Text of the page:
Peder C. Pedersen
R. James Duckworth
"Ultrasound imaging is a safe and powerful tool for providing detailed still and moving images of the human body. Most of todayâ€™s ultrasound systems are housed on a movable cart and designed for use within a clinical setting, such as in a hospital or doctorâ€™s office. This configuration hinders its use in locations lacking controlled environments and stable power sources. Example locations include ambulances, disaster sights, war zones and rural medicine. A wearable ultrasound system, in the form of a vest worn by a sonographer, has been developed as a complete solution for performing untethered ultrasound examinations. The heart of the system is an enclosure containing an embedded computer running the Windows XP operating system, and a custom power supply. The power supply integrates a battery charger, a switching regulator, two linear regulators, a variable speed fan controller and a microcontroller providing an interface for monitoring and control to the embedded computer. Operation of the system is generally accomplished through the use of voice commands, but it may also be operated using a hand-held mouse. It is capable of operating for a full day, using two batteries contained in the vest. In addition, the system has the capability to wirelessly share live images with remote viewers in real-time, while also permitting full duplex voice communication. An integrated web-server also provides for the wireless retrieval of stored images, image loops and other information using a web-browser. "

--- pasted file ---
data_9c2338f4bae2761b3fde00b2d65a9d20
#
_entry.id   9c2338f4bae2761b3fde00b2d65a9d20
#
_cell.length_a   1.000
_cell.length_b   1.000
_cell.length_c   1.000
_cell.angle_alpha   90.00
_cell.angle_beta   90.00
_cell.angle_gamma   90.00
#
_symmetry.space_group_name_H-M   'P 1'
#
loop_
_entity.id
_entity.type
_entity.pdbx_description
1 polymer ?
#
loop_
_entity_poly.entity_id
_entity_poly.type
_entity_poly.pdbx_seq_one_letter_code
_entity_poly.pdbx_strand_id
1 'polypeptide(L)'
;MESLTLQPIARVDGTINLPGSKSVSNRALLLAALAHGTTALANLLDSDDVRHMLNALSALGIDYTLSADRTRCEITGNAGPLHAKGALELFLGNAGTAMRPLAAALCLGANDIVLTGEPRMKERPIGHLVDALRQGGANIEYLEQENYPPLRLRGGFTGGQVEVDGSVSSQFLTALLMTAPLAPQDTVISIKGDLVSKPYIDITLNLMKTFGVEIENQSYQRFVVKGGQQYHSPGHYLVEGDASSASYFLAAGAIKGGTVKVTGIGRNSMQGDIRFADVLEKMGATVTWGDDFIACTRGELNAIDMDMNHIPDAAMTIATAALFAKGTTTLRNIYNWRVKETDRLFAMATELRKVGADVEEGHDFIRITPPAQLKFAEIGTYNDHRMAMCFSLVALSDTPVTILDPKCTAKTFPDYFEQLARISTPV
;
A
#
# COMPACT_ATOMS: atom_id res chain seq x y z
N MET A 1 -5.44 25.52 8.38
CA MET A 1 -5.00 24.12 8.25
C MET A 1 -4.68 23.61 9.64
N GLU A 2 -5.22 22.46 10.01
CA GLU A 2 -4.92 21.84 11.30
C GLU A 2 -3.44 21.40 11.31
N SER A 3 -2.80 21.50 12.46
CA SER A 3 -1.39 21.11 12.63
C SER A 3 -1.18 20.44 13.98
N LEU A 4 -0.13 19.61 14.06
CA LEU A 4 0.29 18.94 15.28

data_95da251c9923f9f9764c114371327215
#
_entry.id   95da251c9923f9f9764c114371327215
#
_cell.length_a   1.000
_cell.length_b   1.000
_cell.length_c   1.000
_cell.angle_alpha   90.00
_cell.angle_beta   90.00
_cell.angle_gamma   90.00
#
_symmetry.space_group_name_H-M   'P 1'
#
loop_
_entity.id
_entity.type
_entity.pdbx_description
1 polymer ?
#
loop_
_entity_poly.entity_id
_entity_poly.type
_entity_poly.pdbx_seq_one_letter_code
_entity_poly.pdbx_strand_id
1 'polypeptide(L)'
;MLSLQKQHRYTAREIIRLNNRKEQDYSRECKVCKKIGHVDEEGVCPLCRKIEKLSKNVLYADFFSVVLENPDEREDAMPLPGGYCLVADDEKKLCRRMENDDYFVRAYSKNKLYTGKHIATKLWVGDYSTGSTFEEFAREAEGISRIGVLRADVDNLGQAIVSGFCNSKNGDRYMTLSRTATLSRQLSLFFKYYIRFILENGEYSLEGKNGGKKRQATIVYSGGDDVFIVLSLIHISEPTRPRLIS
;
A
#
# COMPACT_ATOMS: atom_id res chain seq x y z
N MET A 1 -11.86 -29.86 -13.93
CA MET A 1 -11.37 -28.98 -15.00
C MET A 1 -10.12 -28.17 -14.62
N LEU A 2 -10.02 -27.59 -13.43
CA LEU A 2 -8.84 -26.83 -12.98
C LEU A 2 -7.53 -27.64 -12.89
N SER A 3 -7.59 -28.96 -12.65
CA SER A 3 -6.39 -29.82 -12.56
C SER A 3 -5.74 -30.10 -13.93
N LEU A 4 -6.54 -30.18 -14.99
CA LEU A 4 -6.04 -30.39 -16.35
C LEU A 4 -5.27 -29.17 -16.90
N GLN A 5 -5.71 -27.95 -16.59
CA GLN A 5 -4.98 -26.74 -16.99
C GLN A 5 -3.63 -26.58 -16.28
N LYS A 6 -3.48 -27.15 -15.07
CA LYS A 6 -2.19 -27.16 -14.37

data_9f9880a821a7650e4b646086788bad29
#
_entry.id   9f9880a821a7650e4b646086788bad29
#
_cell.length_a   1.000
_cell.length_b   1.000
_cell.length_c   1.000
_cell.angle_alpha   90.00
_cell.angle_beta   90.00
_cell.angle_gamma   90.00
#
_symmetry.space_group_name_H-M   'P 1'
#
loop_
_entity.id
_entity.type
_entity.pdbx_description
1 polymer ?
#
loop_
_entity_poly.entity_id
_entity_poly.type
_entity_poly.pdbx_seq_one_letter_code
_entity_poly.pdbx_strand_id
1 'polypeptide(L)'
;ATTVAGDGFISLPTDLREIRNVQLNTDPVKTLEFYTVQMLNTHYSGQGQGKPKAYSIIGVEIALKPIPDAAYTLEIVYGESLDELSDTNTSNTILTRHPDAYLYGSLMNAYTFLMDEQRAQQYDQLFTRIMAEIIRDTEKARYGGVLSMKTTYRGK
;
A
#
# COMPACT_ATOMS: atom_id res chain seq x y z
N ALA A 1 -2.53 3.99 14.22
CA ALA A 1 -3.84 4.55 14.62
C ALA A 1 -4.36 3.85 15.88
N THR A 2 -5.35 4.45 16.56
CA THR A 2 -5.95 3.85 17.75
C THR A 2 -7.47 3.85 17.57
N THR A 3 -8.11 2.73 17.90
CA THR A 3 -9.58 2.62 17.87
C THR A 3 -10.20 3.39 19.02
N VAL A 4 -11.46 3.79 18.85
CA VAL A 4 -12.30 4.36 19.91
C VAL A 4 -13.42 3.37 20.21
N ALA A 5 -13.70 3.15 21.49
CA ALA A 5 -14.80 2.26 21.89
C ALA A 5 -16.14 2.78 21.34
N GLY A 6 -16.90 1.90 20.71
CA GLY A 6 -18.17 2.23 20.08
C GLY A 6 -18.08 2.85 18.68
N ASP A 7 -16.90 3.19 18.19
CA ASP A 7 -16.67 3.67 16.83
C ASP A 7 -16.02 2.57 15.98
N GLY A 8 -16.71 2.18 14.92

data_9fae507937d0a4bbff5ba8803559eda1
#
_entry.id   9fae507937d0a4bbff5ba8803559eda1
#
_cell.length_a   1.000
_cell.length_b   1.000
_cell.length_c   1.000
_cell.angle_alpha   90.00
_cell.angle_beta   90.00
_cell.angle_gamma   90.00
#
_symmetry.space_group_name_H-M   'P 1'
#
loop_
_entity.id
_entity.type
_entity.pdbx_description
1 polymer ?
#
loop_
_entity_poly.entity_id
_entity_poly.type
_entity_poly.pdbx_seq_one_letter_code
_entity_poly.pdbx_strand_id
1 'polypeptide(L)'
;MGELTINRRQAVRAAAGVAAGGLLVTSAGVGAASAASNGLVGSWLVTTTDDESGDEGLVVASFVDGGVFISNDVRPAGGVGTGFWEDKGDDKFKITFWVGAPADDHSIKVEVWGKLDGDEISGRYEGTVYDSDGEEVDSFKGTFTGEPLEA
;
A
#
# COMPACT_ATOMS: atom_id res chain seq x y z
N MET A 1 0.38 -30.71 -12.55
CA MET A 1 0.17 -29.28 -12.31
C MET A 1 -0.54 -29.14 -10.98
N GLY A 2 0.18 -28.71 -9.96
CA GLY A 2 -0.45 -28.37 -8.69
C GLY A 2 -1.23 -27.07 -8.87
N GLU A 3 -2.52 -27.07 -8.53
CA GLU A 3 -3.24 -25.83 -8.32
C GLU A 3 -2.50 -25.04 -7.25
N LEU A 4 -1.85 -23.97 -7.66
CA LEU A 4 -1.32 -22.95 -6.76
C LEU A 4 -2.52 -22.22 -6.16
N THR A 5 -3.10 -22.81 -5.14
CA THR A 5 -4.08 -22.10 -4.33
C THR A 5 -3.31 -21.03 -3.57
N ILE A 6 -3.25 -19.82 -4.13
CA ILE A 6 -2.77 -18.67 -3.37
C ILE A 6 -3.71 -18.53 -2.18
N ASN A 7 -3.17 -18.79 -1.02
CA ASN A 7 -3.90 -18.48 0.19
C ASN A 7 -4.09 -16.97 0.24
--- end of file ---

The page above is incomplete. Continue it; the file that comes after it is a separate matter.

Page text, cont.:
Worcester Polytechnic Institute
Electrical & Computer Engineering
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Cordeiro, Philip Joseph, "Design of a Wearable Ultrasound System" (2006). Masters Theses (All Theses, All Years). 934.
ultrasound, wearable computing